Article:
Is WWE following in the footsteps of WCW with the dangerous philosophy of giving too much away on free television?
Raw Country, as it was called last week from Nashville, featured a lot of notable moments in booking.
Big E. Langston won the Intercontinental title. The Miz turned heel. Rey Mysterio returned to the ring. We saw the debut of Xavier Woods, an entertaining no disqualification match between Dolph Ziggler and Damien Sandow, alive musical performance from Florida Georgia Line and a main event match that was pay-per-view quality—one of the best matches I've seen all year.
Just after this packed episode of Raw, a report came out courtesy of PWInsider.com, via WrestlingInc.com, which claims WWE is looking to boost the ratings of Raw and SmackDown in order to gain leverage in negotiations to get more money for the television rights.
Hearing this made me smack my forehead in concern. This way of thinking was a major issue with WCW always putting television first for ratings but not understanding the importance of pay-per-views.
Then, more news came out when we start finding out people are getting letters in the mail, myself included, from their cable provider saying the WWE Classics on Demand channel will be going away in January of 2014. This means the WWE Network is quite possibly right around the corner. Why else would WWE get rid of the WWE Classics?
There has been constant speculation, which WWE has acknowledged, about the possibility of most of the yearly pay-per-views being included in your purchase of the WWE Network channel. If this was to happen, it makes more sense to move forward with aggressive Raw and SmackDown episodes.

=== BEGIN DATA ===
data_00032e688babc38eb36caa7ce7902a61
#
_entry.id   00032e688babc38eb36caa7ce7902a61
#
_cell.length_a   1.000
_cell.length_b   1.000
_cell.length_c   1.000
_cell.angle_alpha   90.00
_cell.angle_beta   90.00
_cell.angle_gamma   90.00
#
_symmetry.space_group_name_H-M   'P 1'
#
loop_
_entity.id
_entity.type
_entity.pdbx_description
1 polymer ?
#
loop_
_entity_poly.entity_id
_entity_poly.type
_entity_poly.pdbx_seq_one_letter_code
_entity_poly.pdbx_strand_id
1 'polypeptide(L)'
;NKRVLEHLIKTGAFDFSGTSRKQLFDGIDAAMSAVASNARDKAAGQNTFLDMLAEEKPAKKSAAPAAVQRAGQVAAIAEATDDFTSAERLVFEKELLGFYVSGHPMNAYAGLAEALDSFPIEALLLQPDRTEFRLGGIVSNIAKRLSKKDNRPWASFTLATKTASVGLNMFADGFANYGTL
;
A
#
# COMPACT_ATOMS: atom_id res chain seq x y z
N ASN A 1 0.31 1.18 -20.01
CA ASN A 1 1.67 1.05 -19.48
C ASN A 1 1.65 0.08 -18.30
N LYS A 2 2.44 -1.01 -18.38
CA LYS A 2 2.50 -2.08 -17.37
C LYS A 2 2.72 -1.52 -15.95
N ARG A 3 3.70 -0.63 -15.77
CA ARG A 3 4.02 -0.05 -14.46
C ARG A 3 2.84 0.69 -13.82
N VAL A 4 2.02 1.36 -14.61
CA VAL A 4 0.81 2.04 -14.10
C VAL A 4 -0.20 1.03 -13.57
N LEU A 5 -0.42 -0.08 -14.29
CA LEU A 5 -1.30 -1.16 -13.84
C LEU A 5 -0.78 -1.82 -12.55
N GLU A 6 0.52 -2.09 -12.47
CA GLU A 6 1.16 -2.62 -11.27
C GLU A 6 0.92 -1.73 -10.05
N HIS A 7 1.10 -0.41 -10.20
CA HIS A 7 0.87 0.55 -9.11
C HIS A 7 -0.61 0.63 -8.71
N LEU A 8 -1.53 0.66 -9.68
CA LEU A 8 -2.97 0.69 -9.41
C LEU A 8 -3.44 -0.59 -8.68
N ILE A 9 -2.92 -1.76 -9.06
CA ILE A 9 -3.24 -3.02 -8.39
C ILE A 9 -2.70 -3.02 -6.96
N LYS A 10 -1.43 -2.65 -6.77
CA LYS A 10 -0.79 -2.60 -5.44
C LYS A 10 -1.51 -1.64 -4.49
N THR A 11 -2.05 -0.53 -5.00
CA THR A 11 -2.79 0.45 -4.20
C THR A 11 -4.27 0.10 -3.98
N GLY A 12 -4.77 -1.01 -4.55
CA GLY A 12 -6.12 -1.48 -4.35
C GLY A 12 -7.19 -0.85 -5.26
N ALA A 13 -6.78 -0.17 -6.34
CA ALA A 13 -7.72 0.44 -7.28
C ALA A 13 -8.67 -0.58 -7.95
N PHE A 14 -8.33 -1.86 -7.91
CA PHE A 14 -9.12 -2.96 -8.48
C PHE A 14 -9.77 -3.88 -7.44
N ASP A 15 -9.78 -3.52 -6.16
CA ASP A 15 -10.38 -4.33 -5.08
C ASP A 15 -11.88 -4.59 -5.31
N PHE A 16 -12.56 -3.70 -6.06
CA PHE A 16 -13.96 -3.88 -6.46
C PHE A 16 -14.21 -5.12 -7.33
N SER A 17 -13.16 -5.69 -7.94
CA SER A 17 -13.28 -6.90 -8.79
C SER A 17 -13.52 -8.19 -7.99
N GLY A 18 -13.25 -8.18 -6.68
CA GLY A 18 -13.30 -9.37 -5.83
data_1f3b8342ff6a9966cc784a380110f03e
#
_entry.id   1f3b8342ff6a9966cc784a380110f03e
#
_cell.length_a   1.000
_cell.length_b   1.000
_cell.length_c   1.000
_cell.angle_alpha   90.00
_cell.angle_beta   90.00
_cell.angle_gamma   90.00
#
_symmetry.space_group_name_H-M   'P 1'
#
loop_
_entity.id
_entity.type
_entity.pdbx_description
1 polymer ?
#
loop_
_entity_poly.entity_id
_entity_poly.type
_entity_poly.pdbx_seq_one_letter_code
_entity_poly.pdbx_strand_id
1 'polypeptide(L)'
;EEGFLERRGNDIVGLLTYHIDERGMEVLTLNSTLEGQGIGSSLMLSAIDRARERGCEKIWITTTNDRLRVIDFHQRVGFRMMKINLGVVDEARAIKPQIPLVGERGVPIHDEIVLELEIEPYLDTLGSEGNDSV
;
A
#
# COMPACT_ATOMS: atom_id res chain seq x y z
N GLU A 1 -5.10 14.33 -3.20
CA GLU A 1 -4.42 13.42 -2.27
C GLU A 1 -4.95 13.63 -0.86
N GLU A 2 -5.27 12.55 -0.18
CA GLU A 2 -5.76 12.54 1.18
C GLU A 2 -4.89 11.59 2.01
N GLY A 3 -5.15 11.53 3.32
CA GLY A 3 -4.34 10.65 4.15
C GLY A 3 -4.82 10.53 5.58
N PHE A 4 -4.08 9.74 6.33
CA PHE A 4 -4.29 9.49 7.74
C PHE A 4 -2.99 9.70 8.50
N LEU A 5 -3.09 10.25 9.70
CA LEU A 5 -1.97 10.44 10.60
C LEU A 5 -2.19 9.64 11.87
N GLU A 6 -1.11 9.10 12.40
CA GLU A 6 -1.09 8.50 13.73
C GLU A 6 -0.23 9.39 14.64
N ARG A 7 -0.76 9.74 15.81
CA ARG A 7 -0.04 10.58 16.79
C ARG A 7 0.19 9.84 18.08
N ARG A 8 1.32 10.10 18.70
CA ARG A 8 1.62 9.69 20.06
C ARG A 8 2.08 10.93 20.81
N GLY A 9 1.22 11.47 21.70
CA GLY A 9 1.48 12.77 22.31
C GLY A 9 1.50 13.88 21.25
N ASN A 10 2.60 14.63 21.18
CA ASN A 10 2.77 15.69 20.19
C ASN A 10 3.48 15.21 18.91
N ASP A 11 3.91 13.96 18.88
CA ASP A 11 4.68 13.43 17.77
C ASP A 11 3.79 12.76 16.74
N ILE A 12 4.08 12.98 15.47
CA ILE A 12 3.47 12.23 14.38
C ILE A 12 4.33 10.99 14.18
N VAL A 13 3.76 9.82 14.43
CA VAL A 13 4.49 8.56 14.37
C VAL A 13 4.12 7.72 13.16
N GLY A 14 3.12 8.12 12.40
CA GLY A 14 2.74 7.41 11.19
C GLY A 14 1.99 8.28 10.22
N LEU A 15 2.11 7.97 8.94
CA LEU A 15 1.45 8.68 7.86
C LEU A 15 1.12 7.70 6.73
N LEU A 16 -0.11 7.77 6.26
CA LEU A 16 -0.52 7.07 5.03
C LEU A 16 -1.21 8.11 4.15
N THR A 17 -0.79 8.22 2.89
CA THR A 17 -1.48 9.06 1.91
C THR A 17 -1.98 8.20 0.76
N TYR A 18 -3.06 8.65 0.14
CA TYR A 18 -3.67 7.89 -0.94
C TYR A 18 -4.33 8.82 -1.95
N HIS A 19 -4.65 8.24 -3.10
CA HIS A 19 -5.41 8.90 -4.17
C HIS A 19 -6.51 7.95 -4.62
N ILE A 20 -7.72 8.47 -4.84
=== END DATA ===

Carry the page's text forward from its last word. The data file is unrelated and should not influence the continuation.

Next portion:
If the majority of PPVs were included, those events become less of a classic PPV feel and more like WCW's Clash of the Champions specials. Those specials were free to view on TBS, but they were noticeably a bigger deal than the weekly shows with bigger matches with significant moments in the storylines.
The landscape and structure of wrestling television could be changing. It would do away with what often seems like subpar numbers in PPV buys for the lower level PPV events.
Rather than having 190,000 buys, which would be considered bad, it would seem very likely to have a higher number of people subscribed to the channel monthly who can see the PPV. They would be paying a lower but still profitable price for the channel versus the higher amount for a PPV in high definition.
Plus, I'm sure fans who aren't subscribed to the WWE Network channel would still be able to individually purchase PPVs as well. In the long run it could equal better, consistent numbers and business for WWE to tout to their investors.
Would you purchase the WWE Network if it cost less than $15 a month to have 11 of 12 PPV's included in your package?
Overall, I see a lot of positives and excitement in this potential change of WWE programming. The company has always been known for being a step ahead and ready to change with the times. The PPV market has become over-saturated with the amount of events, not just for professional wrestling but MMA as well. While of course the two are different sports/genres, there is crossover in the audience—an audience who has a budget of what to spend their money on for their cable bill.
My concern is if the WWE can find a good balance of engaging moments such as the various ones they had on Raw country and not burn their storylines out too quickly. Three hours on Monday and two hours on Friday is a lot to fill. It's 15 segments every Monday followed by 10 segments every Friday for SmackDown.
If they start trying to have too many heel or face turns, title changes and debuts, then they would be taking the "give everything away on free television" model that hurt WCW as well as the confusing booking that's hurt TNA.